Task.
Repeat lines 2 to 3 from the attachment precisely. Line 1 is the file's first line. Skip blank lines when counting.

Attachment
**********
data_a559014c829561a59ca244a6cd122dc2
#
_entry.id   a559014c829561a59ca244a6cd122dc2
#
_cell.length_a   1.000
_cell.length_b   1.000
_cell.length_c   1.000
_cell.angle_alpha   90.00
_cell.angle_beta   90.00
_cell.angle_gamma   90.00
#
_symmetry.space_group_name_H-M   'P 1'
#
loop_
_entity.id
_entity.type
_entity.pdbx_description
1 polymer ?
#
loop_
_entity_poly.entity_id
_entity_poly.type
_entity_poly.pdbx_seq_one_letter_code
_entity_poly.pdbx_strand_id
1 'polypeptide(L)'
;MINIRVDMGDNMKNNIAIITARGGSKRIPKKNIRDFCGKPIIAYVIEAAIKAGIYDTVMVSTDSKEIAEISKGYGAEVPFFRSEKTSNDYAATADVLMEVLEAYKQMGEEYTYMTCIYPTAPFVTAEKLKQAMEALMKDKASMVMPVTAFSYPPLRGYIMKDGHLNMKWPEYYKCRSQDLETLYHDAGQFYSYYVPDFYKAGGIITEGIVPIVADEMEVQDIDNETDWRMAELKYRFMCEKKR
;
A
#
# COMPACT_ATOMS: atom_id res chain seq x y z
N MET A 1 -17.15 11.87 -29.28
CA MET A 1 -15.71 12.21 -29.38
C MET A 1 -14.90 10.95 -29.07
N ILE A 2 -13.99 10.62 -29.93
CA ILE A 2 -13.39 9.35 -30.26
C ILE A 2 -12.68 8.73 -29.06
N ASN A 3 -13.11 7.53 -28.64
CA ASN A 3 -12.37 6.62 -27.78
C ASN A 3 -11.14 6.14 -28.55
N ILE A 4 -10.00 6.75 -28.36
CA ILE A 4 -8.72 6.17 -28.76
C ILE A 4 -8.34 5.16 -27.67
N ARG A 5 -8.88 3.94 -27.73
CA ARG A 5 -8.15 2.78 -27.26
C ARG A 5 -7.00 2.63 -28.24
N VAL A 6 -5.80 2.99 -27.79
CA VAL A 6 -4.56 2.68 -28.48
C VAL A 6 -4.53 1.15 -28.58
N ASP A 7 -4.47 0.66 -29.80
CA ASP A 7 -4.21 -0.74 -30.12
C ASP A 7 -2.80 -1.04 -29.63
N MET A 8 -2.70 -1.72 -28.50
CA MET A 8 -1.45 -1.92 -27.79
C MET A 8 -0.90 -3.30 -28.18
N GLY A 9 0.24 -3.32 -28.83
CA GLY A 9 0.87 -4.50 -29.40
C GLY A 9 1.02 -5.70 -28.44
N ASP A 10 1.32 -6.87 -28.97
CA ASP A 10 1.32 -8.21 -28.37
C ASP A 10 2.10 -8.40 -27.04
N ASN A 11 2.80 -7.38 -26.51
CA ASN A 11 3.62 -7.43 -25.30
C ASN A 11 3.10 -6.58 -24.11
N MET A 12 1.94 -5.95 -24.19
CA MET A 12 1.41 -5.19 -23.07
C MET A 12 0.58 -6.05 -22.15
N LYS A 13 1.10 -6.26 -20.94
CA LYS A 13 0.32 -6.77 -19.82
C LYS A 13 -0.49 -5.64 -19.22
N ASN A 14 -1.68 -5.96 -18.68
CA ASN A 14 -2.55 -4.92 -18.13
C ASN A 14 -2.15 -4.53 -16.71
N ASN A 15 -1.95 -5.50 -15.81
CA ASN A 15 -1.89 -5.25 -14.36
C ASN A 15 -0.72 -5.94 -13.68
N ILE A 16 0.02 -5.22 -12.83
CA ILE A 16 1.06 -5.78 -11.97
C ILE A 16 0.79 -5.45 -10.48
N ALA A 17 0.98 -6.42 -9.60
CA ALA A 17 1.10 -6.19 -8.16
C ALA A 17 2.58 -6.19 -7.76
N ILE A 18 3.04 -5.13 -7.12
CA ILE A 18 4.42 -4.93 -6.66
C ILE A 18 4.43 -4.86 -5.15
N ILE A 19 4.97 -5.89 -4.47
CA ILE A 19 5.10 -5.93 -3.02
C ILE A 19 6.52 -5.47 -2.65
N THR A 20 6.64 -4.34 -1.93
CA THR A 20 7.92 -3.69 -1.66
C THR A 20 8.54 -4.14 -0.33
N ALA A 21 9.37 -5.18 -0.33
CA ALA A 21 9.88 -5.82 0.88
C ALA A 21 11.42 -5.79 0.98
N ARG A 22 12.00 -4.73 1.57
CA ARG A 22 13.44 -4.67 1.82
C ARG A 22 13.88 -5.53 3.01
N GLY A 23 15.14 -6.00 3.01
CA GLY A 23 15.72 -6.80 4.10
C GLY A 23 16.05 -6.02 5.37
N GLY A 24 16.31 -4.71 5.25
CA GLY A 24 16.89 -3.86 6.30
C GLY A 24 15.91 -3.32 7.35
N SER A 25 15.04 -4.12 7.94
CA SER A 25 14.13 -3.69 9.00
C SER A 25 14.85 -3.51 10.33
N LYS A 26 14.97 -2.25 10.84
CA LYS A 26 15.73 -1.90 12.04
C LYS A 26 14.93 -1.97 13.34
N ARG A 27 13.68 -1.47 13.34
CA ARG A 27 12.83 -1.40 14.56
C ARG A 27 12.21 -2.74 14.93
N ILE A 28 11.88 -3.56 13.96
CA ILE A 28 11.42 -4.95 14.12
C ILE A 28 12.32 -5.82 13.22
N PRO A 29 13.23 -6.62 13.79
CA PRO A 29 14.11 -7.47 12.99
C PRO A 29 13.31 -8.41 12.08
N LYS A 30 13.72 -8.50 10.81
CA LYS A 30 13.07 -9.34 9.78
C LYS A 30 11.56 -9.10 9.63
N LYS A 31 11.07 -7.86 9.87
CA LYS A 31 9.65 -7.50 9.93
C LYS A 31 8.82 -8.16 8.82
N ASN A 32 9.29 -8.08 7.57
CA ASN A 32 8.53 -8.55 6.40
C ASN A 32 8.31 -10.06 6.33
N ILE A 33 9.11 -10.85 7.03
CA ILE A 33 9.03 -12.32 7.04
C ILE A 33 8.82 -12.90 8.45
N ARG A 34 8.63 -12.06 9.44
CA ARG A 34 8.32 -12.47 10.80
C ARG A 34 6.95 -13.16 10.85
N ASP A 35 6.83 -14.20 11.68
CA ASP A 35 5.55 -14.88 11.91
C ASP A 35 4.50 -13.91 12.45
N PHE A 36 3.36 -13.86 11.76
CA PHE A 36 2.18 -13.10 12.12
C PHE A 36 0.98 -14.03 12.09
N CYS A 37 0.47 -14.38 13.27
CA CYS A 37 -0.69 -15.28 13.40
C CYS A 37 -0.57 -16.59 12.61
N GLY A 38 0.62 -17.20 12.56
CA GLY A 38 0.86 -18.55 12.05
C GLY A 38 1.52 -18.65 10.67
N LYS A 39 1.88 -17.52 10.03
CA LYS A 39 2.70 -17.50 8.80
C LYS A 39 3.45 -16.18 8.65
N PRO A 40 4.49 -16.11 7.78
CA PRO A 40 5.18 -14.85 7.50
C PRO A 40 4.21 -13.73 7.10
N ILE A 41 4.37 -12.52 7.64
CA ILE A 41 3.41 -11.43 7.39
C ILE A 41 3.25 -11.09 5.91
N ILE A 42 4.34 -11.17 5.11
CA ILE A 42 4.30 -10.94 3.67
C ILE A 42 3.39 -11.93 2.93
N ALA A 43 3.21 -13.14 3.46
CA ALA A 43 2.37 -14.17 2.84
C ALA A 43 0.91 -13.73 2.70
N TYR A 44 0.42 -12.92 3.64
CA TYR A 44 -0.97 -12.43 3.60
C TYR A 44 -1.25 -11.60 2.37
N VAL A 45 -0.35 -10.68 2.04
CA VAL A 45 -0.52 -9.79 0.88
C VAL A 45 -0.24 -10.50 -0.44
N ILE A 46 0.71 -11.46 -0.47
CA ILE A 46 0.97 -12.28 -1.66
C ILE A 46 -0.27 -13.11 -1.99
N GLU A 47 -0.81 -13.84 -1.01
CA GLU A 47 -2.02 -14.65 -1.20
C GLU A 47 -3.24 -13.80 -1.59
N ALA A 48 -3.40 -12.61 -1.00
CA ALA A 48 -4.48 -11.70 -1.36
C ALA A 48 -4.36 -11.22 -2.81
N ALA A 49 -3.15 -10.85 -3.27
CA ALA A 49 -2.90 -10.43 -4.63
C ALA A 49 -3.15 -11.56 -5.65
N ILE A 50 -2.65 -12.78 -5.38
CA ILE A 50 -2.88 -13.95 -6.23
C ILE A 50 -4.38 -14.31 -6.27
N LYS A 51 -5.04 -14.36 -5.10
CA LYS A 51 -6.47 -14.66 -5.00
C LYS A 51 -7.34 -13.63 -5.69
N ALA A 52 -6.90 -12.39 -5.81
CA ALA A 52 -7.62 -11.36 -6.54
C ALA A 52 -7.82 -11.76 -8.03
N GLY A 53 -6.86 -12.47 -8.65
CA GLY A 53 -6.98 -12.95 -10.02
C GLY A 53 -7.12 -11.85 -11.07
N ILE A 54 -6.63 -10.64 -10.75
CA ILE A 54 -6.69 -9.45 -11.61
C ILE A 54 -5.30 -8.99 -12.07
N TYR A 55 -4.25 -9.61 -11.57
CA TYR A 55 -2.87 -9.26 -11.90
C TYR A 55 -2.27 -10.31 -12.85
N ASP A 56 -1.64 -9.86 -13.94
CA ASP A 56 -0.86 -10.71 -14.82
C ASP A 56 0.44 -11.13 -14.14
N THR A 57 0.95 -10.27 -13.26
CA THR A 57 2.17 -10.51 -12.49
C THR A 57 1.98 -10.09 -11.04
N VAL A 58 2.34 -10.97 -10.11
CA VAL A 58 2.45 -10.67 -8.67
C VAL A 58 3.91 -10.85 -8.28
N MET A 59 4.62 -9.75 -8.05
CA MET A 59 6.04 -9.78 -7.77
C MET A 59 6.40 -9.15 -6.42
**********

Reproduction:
#
_entry.id   a559014c829561a59ca244a6cd122dc2